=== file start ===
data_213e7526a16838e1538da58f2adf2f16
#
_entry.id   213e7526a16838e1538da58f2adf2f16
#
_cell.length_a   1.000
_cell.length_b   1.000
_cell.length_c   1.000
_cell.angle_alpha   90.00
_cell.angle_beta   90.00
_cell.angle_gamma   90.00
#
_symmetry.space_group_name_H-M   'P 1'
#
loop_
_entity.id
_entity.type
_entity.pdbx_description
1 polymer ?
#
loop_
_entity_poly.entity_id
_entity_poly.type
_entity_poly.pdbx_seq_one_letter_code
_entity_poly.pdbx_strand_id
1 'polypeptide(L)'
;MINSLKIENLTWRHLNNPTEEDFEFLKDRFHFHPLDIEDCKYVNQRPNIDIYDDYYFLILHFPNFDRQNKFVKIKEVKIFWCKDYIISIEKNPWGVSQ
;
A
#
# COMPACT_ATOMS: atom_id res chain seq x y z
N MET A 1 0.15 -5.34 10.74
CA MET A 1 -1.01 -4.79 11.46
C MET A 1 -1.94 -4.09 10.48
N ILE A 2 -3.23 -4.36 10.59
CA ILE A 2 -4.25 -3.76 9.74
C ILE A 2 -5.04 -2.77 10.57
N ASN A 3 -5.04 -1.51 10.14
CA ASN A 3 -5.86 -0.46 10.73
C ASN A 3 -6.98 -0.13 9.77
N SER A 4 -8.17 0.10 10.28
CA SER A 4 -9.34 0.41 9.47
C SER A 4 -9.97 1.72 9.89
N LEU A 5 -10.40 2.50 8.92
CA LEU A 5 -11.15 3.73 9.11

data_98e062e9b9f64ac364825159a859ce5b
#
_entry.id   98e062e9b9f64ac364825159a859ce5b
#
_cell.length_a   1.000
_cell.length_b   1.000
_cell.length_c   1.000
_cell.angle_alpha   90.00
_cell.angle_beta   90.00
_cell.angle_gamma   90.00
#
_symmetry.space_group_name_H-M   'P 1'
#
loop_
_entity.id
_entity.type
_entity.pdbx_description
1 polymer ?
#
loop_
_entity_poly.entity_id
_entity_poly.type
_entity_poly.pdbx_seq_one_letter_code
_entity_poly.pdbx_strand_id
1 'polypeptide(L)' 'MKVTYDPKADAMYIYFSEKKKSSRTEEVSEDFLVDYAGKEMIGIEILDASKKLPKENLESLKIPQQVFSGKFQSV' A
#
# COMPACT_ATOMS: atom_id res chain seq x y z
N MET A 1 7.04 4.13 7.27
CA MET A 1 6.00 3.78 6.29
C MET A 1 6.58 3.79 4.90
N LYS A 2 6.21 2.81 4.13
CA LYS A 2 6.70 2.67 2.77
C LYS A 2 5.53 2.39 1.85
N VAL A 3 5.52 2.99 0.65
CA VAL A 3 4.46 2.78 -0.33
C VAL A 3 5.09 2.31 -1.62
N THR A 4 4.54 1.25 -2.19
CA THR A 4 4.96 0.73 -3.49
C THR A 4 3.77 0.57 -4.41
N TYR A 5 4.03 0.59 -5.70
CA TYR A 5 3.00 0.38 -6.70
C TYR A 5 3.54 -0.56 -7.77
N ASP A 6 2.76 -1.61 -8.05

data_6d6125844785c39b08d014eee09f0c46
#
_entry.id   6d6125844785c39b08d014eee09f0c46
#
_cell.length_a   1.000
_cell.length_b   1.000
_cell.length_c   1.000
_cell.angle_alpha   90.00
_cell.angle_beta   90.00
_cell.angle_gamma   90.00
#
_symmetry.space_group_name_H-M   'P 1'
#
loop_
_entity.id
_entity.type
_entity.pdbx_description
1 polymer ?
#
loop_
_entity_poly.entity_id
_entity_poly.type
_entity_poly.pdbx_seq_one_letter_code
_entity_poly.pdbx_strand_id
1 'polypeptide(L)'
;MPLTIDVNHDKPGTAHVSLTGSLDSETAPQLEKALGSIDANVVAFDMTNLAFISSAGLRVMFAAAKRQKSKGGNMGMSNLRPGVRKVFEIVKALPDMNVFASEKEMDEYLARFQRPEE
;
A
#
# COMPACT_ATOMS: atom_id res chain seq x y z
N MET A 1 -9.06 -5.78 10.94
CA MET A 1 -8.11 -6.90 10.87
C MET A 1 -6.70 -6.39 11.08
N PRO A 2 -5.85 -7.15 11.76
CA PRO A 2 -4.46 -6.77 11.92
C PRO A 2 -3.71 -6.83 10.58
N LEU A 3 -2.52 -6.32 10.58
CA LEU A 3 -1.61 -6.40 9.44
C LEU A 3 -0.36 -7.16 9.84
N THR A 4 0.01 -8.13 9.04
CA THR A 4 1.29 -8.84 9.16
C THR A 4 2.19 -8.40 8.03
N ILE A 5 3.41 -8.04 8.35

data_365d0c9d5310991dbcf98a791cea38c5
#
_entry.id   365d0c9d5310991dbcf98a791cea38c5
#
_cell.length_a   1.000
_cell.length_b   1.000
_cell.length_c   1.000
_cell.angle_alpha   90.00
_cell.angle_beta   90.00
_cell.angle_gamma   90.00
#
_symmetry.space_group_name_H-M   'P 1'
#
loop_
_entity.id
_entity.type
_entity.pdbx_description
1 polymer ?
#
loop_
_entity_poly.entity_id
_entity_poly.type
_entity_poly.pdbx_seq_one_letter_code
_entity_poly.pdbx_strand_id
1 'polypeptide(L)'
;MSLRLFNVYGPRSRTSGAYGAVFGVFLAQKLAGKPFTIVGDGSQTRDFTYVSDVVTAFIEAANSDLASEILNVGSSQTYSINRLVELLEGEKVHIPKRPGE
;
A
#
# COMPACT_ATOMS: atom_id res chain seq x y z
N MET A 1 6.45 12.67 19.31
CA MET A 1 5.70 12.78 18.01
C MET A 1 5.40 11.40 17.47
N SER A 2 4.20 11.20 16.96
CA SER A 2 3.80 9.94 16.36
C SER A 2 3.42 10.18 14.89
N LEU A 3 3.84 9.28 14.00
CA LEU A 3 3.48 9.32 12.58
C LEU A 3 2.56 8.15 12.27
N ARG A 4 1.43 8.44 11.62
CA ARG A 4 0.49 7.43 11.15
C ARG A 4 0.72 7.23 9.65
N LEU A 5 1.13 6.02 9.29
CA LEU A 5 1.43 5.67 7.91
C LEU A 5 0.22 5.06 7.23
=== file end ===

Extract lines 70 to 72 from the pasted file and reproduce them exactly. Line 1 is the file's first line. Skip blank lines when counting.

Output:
#
# COMPACT_ATOMS: atom_id res chain seq x y z
N MET A 1 7.04 4.13 7.27